(1) Serve the wine at the right temperature:
Though it is common wisdom that red wines are to be served at room temperature and white wines chilled, this will not give you the best wine tasting.
A bottle of wine opens up and releases its richest bouquet of aromas at a particular temperature. This particular temperature differs for each wine, depending on the grape variety and region. For example, a rich, intense Bordeaux could be served 2-3 degree below room temperature (~65°F); but a light, fruity red such as Beaujolais is best serve at least 10 degree (~54°F) below room temperature.
Typical temperature for storing red wine ranges from 52ºF %u2013 65ºF, and 45ºF- 50ºF for white wines. Generally speaking, serve more intense, fuller-bodied wines at higher temperature. For best wine tasting, do refer to a serving temperature by grape variety chart.
(2) Aerate or breathe the wine:
Aeration (airing) can make younger wines more balanced and smoother by rounding their tannins. In addition, airing helps get rid of bottle stinks -- the unpleasant odor that emerges when the bottle is opened.
Uncorking a bottle of wine and letting it sit for an hour is surely the worst way to aerate the wine. Not only must you wait an hour to drink the wine, but also the method is ineffective. Even after many hours, the narrow bottleneck still prevents much air from opening up the wine.
Most wine lovers use a decanter, a glass pitcher with a wide opening. The increased surface area allows faster aeration. If you don't want to invest in a decanter, swirling the wine in the glass helps aerate it.
The key to aeration is timing! A young, intense, tannic red might need up to 2 hours to open up. An hour is great for a mature, full bodied, complex red. As for aged wines (older than 15 years), they are highly volatile. Do not aerate them for more than minutes!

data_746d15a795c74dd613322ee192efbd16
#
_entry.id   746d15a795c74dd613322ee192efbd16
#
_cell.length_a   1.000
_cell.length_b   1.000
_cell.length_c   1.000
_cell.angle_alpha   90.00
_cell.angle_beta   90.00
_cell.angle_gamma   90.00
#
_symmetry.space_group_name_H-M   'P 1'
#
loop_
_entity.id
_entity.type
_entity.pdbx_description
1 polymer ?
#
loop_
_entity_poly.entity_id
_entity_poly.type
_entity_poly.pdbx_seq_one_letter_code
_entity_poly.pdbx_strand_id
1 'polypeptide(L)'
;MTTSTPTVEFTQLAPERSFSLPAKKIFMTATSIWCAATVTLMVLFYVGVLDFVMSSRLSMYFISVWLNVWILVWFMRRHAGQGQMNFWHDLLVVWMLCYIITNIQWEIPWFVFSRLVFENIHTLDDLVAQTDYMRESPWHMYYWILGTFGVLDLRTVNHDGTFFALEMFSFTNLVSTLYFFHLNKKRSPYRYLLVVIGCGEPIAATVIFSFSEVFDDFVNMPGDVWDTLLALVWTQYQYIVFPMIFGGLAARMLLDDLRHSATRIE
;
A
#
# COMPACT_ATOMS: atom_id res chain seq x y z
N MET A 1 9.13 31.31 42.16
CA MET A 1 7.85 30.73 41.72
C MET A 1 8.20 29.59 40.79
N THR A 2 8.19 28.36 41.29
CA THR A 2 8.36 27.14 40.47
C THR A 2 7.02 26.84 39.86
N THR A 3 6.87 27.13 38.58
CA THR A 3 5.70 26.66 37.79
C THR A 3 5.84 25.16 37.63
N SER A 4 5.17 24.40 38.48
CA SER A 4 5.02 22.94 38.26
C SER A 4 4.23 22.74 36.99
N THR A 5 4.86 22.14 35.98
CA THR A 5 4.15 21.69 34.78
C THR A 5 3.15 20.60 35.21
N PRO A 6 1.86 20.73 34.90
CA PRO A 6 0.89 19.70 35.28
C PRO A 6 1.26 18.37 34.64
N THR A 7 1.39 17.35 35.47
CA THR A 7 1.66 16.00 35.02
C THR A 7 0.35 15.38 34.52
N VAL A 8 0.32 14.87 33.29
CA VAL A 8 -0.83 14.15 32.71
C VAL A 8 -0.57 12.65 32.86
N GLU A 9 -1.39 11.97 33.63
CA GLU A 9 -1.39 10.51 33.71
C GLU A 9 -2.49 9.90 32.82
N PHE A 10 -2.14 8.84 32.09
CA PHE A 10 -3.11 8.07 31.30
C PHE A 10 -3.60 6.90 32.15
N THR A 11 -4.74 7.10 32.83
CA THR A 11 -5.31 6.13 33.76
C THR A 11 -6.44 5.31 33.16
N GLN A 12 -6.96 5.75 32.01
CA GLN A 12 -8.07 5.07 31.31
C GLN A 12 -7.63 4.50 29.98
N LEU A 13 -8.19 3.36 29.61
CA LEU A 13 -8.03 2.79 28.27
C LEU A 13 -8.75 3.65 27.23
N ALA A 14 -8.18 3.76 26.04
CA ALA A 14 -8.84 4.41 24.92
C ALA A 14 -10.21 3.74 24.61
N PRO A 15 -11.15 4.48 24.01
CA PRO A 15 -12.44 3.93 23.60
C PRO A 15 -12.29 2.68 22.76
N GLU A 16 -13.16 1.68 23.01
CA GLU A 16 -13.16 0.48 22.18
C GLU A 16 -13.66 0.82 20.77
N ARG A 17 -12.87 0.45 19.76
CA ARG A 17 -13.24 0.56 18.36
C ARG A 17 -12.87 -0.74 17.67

(3) Use complementary wine glasses:
Wine glasses help us better taste wine. Innovators like Claus Josef Riedel had spent years perfecting the shape and size of the wine glasses so that they can direct the wine to the right sensors on the tongue and funnel the aroma up to the nose.
Many wine lovers go all out with an extensive collection of wine glasses, each wine glass designed for a specific type of wine. If you don't want to spend a fortune on wine glasses, try the multi-purpose wine glasses that are designed to serve varietals.
Tips on wine glasses selection: Use larger wine glasses for red wines with strong aromas and complex personality. Wine glasses with smaller rim and volume are better for white wines with more delicate aromas; they can better concentrate its aromas and reduce aerating surface area.
Try these three small steps on the same bottle of wine and experience the big difference! Keep in mind that smell contribute to >90% of wine tasting and enjoyment. The right serving temperature, aeration, and wine glasses will bring the best bouquet (and taste) out of your wine.
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About Kendra: Kendra Kinney is a key contributor to BetterTastingWine -- http://www.bettertastingwine.com -- a nonprofit website dedicated to helping our community better understand and enjoy wine. Get free wine lessons, wine tips, and useful resources (e.g. wine serving temperature by grape variety chart) at http://www.bettertastingwine.com
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